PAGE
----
Rain Rain

 
Enter Day 100 of my husband being gone (or Day 5–whatever). It’s raining. People in this town are sick left and right and I’m pretty sure I’m about to come down with Ebola. Telltale sign? My neck hurts. And I’m tired. I’m convinced that someone came into my house in the middle of the night, dumped out my coffee and replaced it with decaf. That same person may have also eaten all of our chocolate-chip granola bars.
 
To perk ourselves up, Mia and I had a makeover party involving scissors, My Little Ponies, and one unfortunate knock-off Barbie doll. As a mom, I knew it was wrong…but, as a mom, I do what I want. And I wanted to mohawk some ponies.
 
Mia really enjoyed it.
 
I think it’s safe to say that Cheyenne’s "emo" days are officially over. They lasted all of half a week. She tried, though. She wore everything black and dreary that she owned: 1 black t-shirt and a pair of black leggings with white polka dots. She made the most perfectly accessorized emo, and her hair never went without a straightener. It took her 3, maybe 4 days, before she admitted defeat and resigned herself to being…herself.
 
Merrick’s as nuts as ever. An interesting development: he grabs his diaper and grunts at me whenever he’s wet or dirty. I can’t remember if the girls did this at his age. And I don’t care. I’m not potty-training him until after he turns 2. Come to think of it, I’m not potty-training him at all. I think I’ll leave this one up to Caleb. It’s his turn.
 
I’ve been doing a little painting and drawing at night since there’s no one to snuggle up with and put my ice-cold feet on. I’ve been only slightly depressed without my husband but have been able to keep myself from really sinking until today. And now I will go into an elaborate explanation:
 
Every morning I drive Mia to school down a country road past mostly fields full of cows and sunflowers. It’s nice. She sings at the top her of lungs to the "Tinkerbell" soundtrack and Merrick listens to her and contentedly crams his entire morning banana into his face. I drive and look out the window, and about halfway down our route, there’s this house right off the road. Next to the house there’s a brown metal building with an inviting front porch, and in that little building there’s an old man, piddling away at his work bench, every morning at 8:00. I can’t help but look through the windows of his workshop, all lit up with flourescent lighting, tools and ladders hanging on the walls, wooden work-benches, different kinds of saws everywhere–the door is always open, and a big fat old yellow lab lays right outside on the front porch, and it looks like the warmest, coziest place to be in the whole world. I can just smell the sawdust and I can picture coffee steaming hot in a mug that says "World’s Best Grandpa" sitting there on one of the work-benches, and the old man talks in a soothing voice to his old dog named Jimbo, and I wish I could pull the car over, go sit on a stool in that workshop and watch the old man while he makes a birdhouse, because he’s an avid birdwatcher and he’s hoping a family of cardinals will move in once he hangs the thing on a tree branch by the kitchen window. Coincidentally my favorite bird is a cardinal, so we talk about cardinals and he pours me some coffee and my kids pull the dog’s ears and we laugh and he tells me about the gold old days and I get to wear safety goggles.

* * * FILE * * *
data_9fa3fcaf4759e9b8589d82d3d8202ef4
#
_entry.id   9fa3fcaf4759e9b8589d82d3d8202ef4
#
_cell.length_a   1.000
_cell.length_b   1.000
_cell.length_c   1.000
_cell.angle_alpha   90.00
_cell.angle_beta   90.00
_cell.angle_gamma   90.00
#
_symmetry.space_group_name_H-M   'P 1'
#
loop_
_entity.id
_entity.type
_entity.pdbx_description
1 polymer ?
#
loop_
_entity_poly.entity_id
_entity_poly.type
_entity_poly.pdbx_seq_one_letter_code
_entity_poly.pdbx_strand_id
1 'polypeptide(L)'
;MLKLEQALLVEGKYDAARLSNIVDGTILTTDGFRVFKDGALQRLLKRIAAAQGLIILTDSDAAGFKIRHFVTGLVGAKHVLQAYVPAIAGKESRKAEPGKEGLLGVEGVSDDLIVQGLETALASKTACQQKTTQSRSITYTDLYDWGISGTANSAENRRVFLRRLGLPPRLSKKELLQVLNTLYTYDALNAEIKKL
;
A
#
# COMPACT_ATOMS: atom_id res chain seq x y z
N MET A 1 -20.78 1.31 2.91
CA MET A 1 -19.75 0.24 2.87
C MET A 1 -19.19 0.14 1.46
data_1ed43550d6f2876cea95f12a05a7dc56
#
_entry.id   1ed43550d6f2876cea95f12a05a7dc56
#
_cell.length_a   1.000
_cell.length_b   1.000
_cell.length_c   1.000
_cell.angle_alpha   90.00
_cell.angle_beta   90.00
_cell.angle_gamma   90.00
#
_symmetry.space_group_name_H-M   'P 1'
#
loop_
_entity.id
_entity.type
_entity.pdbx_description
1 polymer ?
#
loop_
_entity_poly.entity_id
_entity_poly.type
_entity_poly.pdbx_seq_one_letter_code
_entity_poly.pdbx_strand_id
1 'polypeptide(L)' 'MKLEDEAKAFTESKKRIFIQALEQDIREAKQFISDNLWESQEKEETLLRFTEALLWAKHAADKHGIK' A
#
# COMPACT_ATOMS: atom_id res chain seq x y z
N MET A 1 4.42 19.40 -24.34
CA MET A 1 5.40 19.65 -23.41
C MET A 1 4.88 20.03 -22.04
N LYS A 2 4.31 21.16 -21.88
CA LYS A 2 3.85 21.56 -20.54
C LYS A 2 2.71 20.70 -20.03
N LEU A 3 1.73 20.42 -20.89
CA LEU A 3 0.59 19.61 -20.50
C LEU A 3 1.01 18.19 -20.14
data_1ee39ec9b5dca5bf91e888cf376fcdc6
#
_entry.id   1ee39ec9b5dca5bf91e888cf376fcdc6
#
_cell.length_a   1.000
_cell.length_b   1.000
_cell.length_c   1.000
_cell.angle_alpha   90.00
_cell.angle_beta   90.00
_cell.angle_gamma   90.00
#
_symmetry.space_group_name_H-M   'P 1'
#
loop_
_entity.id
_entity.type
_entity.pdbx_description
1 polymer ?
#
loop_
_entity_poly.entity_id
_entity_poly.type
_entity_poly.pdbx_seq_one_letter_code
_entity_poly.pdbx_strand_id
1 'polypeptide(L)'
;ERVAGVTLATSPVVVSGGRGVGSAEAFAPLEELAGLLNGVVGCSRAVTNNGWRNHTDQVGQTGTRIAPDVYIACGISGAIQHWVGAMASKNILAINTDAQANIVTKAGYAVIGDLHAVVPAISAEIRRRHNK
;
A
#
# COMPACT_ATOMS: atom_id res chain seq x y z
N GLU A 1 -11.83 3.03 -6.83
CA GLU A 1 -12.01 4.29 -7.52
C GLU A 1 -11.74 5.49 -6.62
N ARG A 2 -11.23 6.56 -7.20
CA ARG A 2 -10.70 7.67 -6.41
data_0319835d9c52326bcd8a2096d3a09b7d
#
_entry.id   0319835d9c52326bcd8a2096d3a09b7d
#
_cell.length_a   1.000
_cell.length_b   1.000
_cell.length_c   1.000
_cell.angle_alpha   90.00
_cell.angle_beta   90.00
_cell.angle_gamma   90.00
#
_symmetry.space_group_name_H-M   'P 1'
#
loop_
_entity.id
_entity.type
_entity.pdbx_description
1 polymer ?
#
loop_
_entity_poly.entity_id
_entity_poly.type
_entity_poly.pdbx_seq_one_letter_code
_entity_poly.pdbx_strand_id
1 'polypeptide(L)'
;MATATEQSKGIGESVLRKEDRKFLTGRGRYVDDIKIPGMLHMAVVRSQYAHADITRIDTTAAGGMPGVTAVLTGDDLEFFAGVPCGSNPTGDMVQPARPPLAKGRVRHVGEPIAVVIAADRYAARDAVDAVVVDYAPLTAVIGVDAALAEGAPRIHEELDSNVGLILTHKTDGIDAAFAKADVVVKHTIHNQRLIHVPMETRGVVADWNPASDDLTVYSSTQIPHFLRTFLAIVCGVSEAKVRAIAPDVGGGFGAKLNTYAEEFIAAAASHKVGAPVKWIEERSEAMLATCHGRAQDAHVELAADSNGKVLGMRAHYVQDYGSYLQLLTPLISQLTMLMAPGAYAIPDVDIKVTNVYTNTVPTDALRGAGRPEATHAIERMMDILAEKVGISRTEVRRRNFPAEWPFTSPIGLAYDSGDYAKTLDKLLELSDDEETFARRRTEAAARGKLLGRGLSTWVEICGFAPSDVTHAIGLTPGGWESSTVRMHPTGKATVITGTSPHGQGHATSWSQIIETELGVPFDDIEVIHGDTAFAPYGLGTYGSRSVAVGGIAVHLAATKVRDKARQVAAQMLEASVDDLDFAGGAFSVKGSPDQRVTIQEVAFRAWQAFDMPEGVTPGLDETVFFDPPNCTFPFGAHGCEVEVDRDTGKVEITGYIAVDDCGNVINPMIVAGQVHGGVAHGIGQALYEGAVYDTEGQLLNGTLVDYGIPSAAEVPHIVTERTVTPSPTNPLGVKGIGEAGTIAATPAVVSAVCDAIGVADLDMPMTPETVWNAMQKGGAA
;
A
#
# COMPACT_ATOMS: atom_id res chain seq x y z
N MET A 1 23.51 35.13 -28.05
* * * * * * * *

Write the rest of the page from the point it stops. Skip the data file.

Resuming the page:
But I digress.
 
Today, rain was pouring and the Tinkerbell CD was skipping. I was out of bananas and the kids weren’t happy. Caleb’s been gone for 5 days and Cheyenne hates me because I wouldn’t let her stay after school to "practice her flute" (which I’m thinking is code for "hang out with boyfriend who is also in band"). Normally, I could’ve handled all of that (or not…), but today, the workshop was closed-up and dark. No old man, no dog…no coffee. And because of that, the gloomiest day of the week got gloomier.
 
If that metal building is not lit up tomorrow, I’m knocking on that door and I’m telling that old man to get his butt to work. I’m telling him there are people counting on him. And then I’m asking him if he’ll brew some caffeinated coffee.
 
That is all.
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About Toni

Mom. Wife. Artist. I take care of the kids and pretend to clean sometimes. I can cook spagetti and I have never been arrested. View all posts by Toni

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